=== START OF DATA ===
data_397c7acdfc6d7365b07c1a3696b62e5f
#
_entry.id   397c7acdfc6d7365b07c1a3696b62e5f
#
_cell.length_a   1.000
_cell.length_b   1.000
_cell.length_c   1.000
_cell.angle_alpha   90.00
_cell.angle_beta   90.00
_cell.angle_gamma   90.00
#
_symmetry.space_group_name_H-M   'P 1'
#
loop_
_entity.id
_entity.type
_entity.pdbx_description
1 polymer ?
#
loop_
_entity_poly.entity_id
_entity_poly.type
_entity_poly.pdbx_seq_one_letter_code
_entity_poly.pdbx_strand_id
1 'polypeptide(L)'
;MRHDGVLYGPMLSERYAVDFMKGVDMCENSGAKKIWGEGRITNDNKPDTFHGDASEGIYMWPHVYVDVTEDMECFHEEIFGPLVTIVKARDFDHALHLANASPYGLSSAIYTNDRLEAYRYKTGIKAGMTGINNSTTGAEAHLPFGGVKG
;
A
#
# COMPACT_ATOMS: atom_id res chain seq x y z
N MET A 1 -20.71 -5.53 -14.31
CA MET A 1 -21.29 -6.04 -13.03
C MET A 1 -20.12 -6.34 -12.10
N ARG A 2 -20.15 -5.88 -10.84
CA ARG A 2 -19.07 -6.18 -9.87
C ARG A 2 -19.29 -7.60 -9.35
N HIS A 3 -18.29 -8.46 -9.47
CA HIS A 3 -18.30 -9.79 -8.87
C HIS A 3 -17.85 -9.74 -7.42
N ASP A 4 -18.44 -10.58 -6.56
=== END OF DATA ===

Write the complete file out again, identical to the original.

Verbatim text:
data_397c7acdfc6d7365b07c1a3696b62e5f
#
_entry.id   397c7acdfc6d7365b07c1a3696b62e5f
#
_cell.length_a   1.000
_cell.length_b   1.000
_cell.length_c   1.000
_cell.angle_alpha   90.00
_cell.angle_beta   90.00
_cell.angle_gamma   90.00
#
_symmetry.space_group_name_H-M   'P 1'
#
loop_
_entity.id
_entity.type
_entity.pdbx_description
1 polymer ?
#
loop_
_entity_poly.entity_id
_entity_poly.type
_entity_poly.pdbx_seq_one_letter_code
_entity_poly.pdbx_strand_id
1 'polypeptide(L)'
;MRHDGVLYGPMLSERYAVDFMKGVDMCENSGAKKIWGEGRITNDNKPDTFHGDASEGIYMWPHVYVDVTEDMECFHEEIFGPLVTIVKARDFDHALHLANASPYGLSSAIYTNDRLEAYRYKTGIKAGMTGINNSTTGAEAHLPFGGVKG
;
A
#
# COMPACT_ATOMS: atom_id res chain seq x y z
N MET A 1 -20.71 -5.53 -14.31
CA MET A 1 -21.29 -6.04 -13.03
C MET A 1 -20.12 -6.34 -12.10
N ARG A 2 -20.15 -5.88 -10.84
CA ARG A 2 -19.07 -6.18 -9.87
C ARG A 2 -19.29 -7.60 -9.35
N HIS A 3 -18.29 -8.46 -9.47
CA HIS A 3 -18.30 -9.79 -8.87
C HIS A 3 -17.85 -9.74 -7.42
N ASP A 4 -18.44 -10.58 -6.56